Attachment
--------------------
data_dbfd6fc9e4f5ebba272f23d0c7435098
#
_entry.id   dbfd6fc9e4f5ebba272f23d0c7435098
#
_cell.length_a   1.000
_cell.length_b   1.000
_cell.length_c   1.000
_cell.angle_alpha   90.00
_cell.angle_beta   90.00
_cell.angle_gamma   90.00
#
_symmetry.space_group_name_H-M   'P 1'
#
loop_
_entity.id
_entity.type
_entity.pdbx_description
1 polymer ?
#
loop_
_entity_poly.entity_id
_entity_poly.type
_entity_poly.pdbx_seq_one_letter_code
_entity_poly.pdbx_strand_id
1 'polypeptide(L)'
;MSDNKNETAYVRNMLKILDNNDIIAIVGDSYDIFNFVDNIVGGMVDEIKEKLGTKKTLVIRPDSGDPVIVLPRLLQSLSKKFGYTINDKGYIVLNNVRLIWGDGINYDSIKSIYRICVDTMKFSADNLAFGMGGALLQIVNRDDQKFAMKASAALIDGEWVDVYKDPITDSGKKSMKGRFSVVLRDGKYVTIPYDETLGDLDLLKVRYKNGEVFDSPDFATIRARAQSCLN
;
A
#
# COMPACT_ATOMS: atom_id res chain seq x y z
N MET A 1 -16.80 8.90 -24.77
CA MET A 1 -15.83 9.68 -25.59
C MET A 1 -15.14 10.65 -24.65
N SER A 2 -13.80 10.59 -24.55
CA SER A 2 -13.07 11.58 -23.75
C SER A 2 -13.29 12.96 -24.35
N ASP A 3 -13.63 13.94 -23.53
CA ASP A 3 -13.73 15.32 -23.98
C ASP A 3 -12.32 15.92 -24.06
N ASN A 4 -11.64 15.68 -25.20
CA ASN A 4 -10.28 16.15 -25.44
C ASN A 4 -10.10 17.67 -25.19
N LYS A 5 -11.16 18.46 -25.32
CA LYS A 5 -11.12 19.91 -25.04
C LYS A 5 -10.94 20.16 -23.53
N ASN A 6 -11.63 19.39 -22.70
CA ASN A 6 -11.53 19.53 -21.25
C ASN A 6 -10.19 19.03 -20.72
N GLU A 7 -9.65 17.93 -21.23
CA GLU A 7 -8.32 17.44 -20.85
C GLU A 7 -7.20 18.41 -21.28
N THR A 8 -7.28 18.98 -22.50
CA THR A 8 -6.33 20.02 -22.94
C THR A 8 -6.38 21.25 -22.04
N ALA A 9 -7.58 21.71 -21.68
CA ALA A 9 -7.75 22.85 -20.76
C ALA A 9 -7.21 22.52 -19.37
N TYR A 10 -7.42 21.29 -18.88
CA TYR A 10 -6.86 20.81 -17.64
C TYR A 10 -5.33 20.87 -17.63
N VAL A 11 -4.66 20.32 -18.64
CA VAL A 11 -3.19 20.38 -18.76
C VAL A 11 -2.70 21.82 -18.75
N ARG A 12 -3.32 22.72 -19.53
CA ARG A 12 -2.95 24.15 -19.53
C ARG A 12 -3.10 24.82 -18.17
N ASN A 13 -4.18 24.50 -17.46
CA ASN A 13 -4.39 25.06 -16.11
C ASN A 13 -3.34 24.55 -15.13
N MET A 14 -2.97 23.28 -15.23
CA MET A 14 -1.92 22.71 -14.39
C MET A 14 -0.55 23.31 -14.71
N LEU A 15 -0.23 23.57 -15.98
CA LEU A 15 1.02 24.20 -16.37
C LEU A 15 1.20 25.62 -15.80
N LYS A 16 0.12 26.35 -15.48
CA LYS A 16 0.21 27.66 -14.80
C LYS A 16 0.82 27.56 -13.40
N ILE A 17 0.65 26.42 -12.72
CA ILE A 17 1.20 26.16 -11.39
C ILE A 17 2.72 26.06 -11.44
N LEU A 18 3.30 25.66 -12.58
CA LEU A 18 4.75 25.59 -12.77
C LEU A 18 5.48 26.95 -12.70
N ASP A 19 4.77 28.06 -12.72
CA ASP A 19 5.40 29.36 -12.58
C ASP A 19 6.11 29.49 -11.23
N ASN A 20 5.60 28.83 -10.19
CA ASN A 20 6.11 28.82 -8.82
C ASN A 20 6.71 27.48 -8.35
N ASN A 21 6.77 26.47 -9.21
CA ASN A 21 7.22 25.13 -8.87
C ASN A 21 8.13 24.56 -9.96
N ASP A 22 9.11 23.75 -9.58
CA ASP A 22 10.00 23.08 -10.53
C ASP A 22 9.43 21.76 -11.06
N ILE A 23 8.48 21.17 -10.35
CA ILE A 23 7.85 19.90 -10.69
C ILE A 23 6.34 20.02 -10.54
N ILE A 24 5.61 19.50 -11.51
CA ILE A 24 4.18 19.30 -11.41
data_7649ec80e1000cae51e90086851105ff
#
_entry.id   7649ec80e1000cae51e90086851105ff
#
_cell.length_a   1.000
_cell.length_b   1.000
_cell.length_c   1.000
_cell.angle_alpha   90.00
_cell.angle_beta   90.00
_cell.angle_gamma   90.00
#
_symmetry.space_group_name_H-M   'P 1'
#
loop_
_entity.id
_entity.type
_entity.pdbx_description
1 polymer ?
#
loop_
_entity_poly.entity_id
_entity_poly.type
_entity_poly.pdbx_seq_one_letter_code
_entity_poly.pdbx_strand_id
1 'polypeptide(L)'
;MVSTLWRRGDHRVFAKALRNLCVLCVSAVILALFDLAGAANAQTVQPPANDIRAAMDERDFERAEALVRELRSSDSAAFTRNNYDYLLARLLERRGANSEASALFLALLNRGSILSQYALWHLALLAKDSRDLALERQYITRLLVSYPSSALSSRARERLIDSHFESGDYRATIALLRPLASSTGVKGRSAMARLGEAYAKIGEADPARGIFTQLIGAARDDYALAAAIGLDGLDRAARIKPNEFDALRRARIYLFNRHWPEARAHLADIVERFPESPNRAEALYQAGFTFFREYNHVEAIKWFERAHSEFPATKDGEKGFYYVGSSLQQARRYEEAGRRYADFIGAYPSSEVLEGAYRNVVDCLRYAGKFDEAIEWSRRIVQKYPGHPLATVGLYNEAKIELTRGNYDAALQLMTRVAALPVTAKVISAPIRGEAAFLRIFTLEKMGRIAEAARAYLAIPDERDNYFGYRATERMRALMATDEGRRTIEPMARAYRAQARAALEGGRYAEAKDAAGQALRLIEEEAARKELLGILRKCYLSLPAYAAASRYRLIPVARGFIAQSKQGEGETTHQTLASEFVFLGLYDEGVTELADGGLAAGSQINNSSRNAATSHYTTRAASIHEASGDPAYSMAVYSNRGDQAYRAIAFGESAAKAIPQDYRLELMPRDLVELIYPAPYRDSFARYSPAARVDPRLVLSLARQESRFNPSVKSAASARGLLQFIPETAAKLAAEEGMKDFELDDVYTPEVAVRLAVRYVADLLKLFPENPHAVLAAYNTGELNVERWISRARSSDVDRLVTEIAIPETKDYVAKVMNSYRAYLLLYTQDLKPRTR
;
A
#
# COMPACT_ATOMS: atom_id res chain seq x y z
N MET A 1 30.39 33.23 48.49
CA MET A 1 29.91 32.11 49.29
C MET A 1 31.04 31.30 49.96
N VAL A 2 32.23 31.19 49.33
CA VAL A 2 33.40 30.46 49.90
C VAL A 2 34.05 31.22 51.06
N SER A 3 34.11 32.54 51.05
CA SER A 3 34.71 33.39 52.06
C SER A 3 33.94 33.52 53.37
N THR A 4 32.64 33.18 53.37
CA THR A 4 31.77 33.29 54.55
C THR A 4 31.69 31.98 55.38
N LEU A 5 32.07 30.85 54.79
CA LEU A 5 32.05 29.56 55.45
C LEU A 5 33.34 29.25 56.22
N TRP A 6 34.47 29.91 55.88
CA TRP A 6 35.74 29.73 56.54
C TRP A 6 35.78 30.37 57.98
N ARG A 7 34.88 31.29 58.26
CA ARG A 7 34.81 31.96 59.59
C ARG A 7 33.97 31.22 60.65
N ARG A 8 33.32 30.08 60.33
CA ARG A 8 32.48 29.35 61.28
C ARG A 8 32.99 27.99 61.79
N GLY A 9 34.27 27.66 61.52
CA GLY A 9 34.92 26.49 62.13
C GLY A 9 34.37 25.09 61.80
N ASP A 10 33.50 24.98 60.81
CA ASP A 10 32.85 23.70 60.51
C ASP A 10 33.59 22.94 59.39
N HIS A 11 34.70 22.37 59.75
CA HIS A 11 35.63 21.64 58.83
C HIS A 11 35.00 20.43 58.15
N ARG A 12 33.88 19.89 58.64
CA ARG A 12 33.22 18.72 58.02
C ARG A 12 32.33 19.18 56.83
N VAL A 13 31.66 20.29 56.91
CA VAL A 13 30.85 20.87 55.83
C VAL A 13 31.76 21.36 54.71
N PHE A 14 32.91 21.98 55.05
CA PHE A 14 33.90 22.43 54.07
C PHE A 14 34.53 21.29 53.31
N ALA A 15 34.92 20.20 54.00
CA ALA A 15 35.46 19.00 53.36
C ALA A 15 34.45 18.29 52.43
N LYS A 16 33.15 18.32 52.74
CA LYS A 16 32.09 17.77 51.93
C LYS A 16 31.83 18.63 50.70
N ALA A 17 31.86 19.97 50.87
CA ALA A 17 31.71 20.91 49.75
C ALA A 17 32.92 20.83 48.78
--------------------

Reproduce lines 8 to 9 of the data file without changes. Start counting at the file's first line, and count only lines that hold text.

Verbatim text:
_cell.angle_alpha   90.00
_cell.angle_beta   90.00